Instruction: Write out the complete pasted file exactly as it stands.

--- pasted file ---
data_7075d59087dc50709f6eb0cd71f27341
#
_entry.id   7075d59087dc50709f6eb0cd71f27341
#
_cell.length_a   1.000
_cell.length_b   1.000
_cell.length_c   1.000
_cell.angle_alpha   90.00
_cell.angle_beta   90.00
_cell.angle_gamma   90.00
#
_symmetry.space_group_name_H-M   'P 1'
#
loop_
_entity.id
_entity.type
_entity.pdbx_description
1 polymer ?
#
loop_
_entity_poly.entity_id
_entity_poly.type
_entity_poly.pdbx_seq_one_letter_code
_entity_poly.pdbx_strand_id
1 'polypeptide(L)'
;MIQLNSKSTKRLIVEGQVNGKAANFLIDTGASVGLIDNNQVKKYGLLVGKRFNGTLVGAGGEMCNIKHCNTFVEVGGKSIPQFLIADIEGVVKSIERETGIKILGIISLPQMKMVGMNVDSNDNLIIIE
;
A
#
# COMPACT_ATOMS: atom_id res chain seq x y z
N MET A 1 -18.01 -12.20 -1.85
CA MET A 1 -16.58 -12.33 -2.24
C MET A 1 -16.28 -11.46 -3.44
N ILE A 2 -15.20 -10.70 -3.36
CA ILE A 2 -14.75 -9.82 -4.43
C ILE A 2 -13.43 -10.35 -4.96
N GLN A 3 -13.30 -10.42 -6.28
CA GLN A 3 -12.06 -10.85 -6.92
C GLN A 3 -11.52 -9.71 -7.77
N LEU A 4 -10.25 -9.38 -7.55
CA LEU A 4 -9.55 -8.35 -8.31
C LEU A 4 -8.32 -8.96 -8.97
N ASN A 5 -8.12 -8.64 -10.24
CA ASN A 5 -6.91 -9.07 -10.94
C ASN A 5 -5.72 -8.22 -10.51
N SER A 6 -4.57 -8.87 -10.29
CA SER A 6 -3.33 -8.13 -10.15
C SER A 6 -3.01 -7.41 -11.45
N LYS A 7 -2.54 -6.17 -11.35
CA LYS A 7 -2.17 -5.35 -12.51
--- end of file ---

data_7075d59087dc50709f6eb0cd71f27341
#
_entry.id   7075d59087dc50709f6eb0cd71f27341
#
_cell.length_a   1.000
_cell.length_b   1.000
_cell.length_c   1.000
_cell.angle_alpha   90.00
_cell.angle_beta   90.00
_cell.angle_gamma   90.00
#
_symmetry.space_group_name_H-M   'P 1'
#
loop_
_entity.id
_entity.type
_entity.pdbx_description
1 polymer ?
#
loop_
_entity_poly.entity_id
_entity_poly.type
_entity_poly.pdbx_seq_one_letter_code
_entity_poly.pdbx_strand_id
1 'polypeptide(L)'
;MIQLNSKSTKRLIVEGQVNGKAANFLIDTGASVGLIDNNQVKKYGLLVGKRFNGTLVGAGGEMCNIKHCNTFVEVGGKSIPQFLIADIEGVVKSIERETGIKILGIISLPQMKMVGMNVDSNDNLIIIE
;
A
#
# COMPACT_ATOMS: atom_id res chain seq x y z
N MET A 1 -18.01 -12.20 -1.85
CA MET A 1 -16.58 -12.33 -2.24
C MET A 1 -16.28 -11.46 -3.44
N ILE A 2 -15.20 -10.70 -3.36
CA ILE A 2 -14.75 -9.82 -4.43
C ILE A 2 -13.43 -10.35 -4.96
N GLN A 3 -13.30 -10.42 -6.28
CA GLN A 3 -12.06 -10.85 -6.92
C GLN A 3 -11.52 -9.71 -7.77
N LEU A 4 -10.25 -9.38 -7.55
CA LEU A 4 -9.55 -8.35 -8.31
C LEU A 4 -8.32 -8.96 -8.97
N ASN A 5 -8.12 -8.64 -10.24
CA ASN A 5 -6.91 -9.07 -10.94
C ASN A 5 -5.72 -8.22 -10.51
N SER A 6 -4.57 -8.87 -10.29
CA SER A 6 -3.33 -8.13 -10.15
C SER A 6 -3.01 -7.41 -11.45
N LYS A 7 -2.54 -6.17 -11.35
CA LYS A 7 -2.17 -5.35 -12.51